Sitia, Crete - the easternmost port town of Europe
The town is one of the economic centers of the Lasithi region. European route E75, which ends in Vardo, starts in Sitia. Sitia also hosts the island's third airport, a new airport for domestic flights which became operational in the summer of 2005.
The earliest settlement of the town dates back to Minoan times; excavations in the neighboring site of Petras have unearthed architectural remains that date back to the end of the Neolithic period 3000 BC and continue throughout the Bronze Age 3000-1050 BC.
According to Diogenes Laertius, Sitia was the home of Myson of Chen, one of the Seven Sages of Greece.
The town was later expanded and fortified by the Venetians who used it as a base of operations for the Eastern Mediterranean. During the Venetian occupation, the town was destroyed three times: by an earthquake in 1508, by a pirate attack in 1538 and finally by the Venetians themselves in 1651 so as not to fall into the hands of the Turks.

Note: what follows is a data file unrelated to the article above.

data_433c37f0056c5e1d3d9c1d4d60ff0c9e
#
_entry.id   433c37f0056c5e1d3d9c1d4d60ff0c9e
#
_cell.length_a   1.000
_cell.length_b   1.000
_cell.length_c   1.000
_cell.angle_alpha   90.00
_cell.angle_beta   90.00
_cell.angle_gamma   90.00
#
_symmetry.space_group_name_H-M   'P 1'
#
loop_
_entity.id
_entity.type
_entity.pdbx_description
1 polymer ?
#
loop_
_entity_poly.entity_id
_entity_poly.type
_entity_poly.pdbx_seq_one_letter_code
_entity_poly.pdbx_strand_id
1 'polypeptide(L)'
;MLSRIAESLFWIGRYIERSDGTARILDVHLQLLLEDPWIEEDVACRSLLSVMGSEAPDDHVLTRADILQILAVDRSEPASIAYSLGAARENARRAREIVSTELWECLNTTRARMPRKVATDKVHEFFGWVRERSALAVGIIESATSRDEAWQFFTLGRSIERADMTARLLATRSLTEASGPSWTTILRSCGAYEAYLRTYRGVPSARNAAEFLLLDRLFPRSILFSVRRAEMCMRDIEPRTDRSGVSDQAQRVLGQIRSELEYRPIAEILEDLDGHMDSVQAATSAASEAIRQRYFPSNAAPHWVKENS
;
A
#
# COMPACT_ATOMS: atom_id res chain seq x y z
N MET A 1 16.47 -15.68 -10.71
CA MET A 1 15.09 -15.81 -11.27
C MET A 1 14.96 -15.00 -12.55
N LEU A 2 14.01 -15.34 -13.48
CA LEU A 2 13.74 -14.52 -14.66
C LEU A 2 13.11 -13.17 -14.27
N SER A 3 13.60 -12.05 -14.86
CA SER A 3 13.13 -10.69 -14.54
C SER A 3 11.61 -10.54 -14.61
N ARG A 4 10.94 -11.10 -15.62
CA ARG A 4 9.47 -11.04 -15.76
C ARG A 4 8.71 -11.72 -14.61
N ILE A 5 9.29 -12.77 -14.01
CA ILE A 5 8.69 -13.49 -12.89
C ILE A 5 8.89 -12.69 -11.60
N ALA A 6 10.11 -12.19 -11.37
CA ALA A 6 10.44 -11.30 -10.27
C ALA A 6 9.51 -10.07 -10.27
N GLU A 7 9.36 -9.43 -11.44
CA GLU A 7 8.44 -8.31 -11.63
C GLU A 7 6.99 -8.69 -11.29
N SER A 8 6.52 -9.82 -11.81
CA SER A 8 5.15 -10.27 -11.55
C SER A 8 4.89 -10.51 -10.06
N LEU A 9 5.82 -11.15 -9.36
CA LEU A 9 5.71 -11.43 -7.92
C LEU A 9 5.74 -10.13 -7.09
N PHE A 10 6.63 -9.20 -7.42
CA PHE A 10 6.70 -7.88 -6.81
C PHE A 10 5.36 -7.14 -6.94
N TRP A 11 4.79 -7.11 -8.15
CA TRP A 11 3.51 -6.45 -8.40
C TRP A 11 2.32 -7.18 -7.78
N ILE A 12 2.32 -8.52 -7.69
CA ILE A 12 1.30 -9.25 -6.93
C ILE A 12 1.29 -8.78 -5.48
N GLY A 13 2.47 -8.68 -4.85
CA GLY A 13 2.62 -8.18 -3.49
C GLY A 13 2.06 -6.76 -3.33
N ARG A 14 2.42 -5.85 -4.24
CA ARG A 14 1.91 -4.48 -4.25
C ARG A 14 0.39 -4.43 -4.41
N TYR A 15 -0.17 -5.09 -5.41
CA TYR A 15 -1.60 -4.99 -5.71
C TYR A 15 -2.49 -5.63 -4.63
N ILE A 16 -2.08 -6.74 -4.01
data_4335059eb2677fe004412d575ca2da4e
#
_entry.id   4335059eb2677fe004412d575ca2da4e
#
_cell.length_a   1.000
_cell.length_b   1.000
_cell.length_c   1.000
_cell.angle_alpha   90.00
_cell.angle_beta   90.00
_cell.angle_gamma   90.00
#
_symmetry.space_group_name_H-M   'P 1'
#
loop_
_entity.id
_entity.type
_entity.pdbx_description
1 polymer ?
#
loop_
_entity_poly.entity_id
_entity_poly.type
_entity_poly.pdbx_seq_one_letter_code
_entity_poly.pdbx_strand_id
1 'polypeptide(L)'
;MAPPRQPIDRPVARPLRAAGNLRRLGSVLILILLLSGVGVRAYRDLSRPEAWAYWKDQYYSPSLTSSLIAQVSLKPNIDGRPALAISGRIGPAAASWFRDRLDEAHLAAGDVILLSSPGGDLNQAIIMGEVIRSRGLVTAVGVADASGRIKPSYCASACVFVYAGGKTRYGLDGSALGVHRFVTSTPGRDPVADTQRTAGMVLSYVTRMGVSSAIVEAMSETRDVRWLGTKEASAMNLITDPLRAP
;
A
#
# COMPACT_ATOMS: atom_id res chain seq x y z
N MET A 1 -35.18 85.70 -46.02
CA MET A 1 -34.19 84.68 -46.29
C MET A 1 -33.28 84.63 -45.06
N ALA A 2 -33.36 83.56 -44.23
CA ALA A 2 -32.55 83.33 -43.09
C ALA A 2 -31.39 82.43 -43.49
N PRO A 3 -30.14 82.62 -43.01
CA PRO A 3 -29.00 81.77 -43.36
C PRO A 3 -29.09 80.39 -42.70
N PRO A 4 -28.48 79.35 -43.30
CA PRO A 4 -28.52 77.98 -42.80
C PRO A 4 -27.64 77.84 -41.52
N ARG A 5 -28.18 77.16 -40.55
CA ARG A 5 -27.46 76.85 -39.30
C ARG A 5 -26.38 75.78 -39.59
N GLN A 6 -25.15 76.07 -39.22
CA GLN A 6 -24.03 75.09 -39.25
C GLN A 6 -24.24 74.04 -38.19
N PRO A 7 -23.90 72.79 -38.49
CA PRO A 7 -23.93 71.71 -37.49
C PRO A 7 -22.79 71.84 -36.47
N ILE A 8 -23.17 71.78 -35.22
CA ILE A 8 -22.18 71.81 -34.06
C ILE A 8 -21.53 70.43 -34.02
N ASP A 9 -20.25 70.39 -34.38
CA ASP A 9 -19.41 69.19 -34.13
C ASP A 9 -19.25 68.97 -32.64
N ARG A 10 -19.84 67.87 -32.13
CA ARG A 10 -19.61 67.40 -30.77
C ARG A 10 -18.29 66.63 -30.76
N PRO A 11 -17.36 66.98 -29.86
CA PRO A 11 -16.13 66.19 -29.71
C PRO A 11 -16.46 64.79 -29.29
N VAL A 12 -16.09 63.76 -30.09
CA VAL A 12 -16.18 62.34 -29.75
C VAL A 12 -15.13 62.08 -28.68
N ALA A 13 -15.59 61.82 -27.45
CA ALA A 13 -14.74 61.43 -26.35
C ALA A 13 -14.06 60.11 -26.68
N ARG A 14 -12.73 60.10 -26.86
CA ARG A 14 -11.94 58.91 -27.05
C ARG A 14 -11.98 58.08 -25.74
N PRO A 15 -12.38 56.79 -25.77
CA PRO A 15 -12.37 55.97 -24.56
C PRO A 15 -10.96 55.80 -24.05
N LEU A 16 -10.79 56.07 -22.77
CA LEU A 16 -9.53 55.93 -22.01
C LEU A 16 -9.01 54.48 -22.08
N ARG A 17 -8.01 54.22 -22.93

After the Venetians moved out of Crete, the town was abandoned for two centuries until it was resettled by farmers in 1869. The main remnant of the Venetian occupation is the Kazarma (from Italian casa di arma), the old fortress overlooking the harbor.
Sitia has so far been spared the blessings of mass tourism; even though there is a long and beautiful beach along the road leading to the palm beach of Vai and several places of historical interest, the town is visited by few tourists and has largely kept its genuine Mediterranean flair.
How to get there:
By plane: There are flights from Athens to Sitia 4 times a week (Tuesday, Friday, Saturday and Sunday).
By ferry: There are ferries from Piraeus twice a week (Tuesday and Saturday).
By Car/Bus: Taking the National road from Agios Nikolaos to Sitia takes 60-90 minutes and from Heraklion to Sitia 2.5 to 3 hours.